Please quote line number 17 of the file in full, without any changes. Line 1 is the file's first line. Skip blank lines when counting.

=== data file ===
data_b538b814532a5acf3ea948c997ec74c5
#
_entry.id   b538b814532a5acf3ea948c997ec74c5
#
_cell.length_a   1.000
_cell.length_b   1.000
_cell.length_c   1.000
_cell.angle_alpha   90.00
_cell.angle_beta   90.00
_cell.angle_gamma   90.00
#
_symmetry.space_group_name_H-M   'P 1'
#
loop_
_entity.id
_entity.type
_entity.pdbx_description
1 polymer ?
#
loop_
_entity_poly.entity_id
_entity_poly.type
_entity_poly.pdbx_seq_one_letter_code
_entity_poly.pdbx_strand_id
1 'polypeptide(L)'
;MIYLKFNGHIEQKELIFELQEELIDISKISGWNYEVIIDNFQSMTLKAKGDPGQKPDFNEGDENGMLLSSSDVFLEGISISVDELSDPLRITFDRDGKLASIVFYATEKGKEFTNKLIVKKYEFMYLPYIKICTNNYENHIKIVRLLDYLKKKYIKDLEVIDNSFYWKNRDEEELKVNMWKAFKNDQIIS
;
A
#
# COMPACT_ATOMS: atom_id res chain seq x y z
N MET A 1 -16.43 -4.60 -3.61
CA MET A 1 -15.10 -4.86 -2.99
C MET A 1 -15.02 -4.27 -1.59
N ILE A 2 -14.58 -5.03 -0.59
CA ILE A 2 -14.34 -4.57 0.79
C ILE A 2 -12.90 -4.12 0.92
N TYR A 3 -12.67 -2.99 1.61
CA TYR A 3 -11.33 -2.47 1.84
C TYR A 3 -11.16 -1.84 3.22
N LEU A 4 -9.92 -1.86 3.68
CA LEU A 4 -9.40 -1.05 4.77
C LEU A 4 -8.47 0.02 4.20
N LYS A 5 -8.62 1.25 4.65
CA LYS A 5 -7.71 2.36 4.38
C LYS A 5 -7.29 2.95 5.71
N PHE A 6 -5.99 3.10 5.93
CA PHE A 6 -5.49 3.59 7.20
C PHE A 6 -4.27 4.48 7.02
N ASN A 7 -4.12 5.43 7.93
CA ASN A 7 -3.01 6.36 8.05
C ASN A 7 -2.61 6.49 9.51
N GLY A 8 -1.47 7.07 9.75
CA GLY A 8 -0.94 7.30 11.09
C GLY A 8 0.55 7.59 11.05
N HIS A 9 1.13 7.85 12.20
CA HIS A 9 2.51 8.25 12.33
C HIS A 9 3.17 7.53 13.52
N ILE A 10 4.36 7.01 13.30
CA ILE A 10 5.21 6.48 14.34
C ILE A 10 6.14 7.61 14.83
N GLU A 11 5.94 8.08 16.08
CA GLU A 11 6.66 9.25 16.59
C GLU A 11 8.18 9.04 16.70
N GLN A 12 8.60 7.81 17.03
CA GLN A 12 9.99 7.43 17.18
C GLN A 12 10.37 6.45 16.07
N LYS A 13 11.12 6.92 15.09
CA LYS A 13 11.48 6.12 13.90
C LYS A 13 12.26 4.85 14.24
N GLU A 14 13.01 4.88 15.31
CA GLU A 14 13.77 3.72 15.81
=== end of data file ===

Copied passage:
_entity.pdbx_description